VCV Rack 2 Preview


VCV Rack is the ultimate way to learn about and experiment with modular gear without buying expensive modules. This well-loved virtual modular classic will be overhauled in VCV Rack 2, expected for release in November 2021.

Developer Andrew Belt put together something special with VCV Rack that pleased both soft synth and Eurorack enthusiasts. It’s not the only virtual modular platform around, there are others like Cherry Audio’s Voltage Modular, but most lack the almost cult status of VCV Rack.

Scheduled for November 2021, VCV Rack 2 is set to bring a much-needed refresh to reignite excitement and showcase new features.

We don’t have all the details about the forthcoming release, but the recently published teaser video reveals more than enough new features to be excited about.

The first and perhaps most significant change is that VCV Rack 2 can function as a plugin.

There will be two editions of VCV Rack 2; Community Edition and Studio Edition.

The great news is that the Community Edition remains freeware. However, it still functions only as a standalone platform.

Studio Edition will cost $149 ($99 intro/launch price) and function in both standalone and VST plugin modes.

I know that as soon as a price is attached to something, it changes how people view it. But, on balance, if VCV Rack 2 were a brand new product with thousands of modules available, the price wouldn’t seem too unreasonable.

A VST/AU/AAX plugin format was on top of many user’s wishlists for a long time. In plugin form, VCV Rack is more flexible and convenient than ever.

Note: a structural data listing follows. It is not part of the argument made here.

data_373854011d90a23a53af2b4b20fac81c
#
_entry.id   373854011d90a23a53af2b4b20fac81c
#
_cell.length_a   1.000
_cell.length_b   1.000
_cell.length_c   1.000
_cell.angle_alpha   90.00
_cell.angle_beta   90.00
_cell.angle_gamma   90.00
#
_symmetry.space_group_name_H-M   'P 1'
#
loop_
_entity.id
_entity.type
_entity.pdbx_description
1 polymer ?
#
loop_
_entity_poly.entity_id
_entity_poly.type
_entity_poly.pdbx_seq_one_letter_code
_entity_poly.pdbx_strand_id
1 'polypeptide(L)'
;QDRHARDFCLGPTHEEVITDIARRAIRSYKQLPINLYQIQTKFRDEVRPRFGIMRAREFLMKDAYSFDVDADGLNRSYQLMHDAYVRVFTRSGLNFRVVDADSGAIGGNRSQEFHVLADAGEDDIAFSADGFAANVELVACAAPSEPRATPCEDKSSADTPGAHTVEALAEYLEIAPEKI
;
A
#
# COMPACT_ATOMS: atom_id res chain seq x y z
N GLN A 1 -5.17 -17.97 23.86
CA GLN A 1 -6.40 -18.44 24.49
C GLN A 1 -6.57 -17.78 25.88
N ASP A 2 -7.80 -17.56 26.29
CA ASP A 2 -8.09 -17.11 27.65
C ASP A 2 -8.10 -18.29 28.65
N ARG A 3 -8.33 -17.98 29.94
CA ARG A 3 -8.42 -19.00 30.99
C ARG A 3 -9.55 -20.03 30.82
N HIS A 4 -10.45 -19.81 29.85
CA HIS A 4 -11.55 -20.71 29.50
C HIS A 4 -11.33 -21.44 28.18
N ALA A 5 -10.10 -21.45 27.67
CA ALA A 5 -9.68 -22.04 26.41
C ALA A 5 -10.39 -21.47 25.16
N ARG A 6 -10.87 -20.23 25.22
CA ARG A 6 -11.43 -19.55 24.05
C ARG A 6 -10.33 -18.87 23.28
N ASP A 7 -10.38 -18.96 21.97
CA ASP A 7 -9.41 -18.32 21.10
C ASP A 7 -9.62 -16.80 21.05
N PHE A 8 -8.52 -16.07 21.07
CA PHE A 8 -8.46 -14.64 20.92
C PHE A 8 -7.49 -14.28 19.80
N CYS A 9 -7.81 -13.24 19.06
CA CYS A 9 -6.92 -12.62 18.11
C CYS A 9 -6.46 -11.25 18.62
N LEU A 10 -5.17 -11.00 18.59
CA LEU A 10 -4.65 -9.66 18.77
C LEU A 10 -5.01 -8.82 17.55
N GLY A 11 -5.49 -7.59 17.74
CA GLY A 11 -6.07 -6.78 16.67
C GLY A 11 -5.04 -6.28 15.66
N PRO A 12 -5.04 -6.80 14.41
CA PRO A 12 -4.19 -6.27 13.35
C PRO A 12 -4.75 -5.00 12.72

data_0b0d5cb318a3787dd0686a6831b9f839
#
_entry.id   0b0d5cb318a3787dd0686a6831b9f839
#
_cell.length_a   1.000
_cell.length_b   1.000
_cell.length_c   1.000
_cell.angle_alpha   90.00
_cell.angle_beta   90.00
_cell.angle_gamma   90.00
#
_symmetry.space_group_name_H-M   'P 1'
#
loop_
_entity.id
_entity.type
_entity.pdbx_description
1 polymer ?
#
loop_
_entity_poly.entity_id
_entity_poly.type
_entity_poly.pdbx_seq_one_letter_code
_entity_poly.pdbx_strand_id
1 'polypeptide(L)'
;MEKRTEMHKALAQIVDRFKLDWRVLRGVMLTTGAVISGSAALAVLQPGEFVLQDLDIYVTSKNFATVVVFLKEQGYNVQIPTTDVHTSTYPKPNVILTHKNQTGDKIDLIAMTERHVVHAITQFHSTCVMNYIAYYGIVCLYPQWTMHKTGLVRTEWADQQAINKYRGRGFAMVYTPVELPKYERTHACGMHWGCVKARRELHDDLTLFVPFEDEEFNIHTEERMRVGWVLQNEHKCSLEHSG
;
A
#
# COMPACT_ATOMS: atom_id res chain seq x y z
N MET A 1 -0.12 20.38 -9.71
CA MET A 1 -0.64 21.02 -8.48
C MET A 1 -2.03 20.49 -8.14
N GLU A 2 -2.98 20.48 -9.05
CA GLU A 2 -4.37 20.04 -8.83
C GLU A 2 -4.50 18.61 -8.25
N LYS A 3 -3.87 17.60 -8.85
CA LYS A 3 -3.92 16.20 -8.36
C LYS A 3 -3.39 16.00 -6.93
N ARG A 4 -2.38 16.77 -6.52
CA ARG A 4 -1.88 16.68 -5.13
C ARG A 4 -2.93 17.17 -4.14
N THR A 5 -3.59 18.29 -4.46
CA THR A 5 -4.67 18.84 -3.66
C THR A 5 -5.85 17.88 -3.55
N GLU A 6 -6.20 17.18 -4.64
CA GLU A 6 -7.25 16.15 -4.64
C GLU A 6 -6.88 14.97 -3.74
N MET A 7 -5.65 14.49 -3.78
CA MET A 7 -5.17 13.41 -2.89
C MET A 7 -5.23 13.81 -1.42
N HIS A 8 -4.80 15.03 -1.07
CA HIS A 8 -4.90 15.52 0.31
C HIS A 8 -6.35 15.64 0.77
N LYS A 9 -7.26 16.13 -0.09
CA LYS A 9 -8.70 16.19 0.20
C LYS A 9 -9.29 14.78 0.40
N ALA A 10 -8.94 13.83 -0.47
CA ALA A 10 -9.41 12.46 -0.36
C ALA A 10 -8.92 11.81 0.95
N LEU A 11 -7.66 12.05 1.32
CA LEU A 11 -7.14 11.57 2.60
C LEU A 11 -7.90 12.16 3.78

The GUI has had a modern overhaul, too. Where once everything was flat, now sits an array of 3D knobs and buttons.

On the practical side, it does improve visibility; patching can get messy. As pure aesthetics go, what I’ve seen so far looks great.

Another new visual feature is Dark Room Mode. VCV Rack already offered Dark Mode, but it wasn’t exactly the most subtle or flattering lighting change.

The new Dark Room Mode mimics the dark rooms that synth nuts like to work in at times. I know working in a dark room has its genuine ambiance/benefits at times, but I wanted to point out the obvious; we are a crazy (but lovable) bunch.

With Dark Room Mode on, it’s like the studio lights are dimmed, and the glow from the modules LEDs faintly illuminates the surface around them.

There will be a few workflow improvements, too. You will be able to import/export modules that you’ve patched from one rack to another. You’ll also have a much easier time browsing modules with new dropdown menus that sort by brand, most used, last used, and random.

When you end up with far more modules than planned (and you will), the new GUI allows you to zoom in on a specific module or group.

Some of my favorite hardware modules come from Instruō, and the entire range is available on VCV Rack – worth checking out.

More info: VCV Rack (project website)

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James is a musician and writer from Scotland. An avid synth fan, sound designer, and coffee drinker. Sometimes found wandering around Europe with an MPC in hand.


  1. I’ve never used VCV Rack, but its unofficial port VeeSeeVSTRack is my favorite plugin of all I own, and I’m a VST hoarder. I’ll be sticking with that because it’s free and I’m a cheapo, but it’s difficult to imagine an official, full-blown VCV-in-DAW solution not being worth the cost; it’s an outstanding piece of software with an outstanding development community, and I’ve already experienced a good taste of what that can bring to the table as a VST plugin.

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